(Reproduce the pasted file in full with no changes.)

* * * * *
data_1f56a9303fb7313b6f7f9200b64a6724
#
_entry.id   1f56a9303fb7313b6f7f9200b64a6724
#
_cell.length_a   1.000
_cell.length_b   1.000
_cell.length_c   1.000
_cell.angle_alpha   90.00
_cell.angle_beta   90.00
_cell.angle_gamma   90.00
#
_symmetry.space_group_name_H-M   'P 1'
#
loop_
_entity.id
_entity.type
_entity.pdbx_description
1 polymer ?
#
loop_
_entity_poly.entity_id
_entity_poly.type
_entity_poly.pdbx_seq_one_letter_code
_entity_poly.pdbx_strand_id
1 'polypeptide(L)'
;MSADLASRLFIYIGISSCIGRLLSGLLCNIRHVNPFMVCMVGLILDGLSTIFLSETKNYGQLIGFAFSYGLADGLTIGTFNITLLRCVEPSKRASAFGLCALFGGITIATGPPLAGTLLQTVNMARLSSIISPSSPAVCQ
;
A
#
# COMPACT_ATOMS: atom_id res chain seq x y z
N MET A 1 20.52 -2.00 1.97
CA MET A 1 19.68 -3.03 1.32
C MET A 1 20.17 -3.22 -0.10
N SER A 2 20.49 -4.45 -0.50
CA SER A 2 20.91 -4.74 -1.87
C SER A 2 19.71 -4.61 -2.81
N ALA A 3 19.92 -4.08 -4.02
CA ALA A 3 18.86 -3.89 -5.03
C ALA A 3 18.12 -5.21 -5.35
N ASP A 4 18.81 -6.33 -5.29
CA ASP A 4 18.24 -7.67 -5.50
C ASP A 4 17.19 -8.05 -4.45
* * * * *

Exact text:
data_1f56a9303fb7313b6f7f9200b64a6724
#
_entry.id   1f56a9303fb7313b6f7f9200b64a6724
#
_cell.length_a   1.000
_cell.length_b   1.000
_cell.length_c   1.000
_cell.angle_alpha   90.00
_cell.angle_beta   90.00
_cell.angle_gamma   90.00
#
_symmetry.space_group_name_H-M   'P 1'
#
loop_
_entity.id
_entity.type
_entity.pdbx_description
1 polymer ?
#
loop_
_entity_poly.entity_id
_entity_poly.type
_entity_poly.pdbx_seq_one_letter_code
_entity_poly.pdbx_strand_id
1 'polypeptide(L)'
;MSADLASRLFIYIGISSCIGRLLSGLLCNIRHVNPFMVCMVGLILDGLSTIFLSETKNYGQLIGFAFSYGLADGLTIGTFNITLLRCVEPSKRASAFGLCALFGGITIATGPPLAGTLLQTVNMARLSSIISPSSPAVCQ
;
A
#
# COMPACT_ATOMS: atom_id res chain seq x y z
N MET A 1 20.52 -2.00 1.97
CA MET A 1 19.68 -3.03 1.32
C MET A 1 20.17 -3.22 -0.10
N SER A 2 20.49 -4.45 -0.50
CA SER A 2 20.91 -4.74 -1.87
C SER A 2 19.71 -4.61 -2.81
N ALA A 3 19.92 -4.08 -4.02
CA ALA A 3 18.86 -3.89 -5.03
C ALA A 3 18.12 -5.21 -5.35
N ASP A 4 18.81 -6.33 -5.29
CA ASP A 4 18.24 -7.67 -5.50
C ASP A 4 17.19 -8.05 -4.45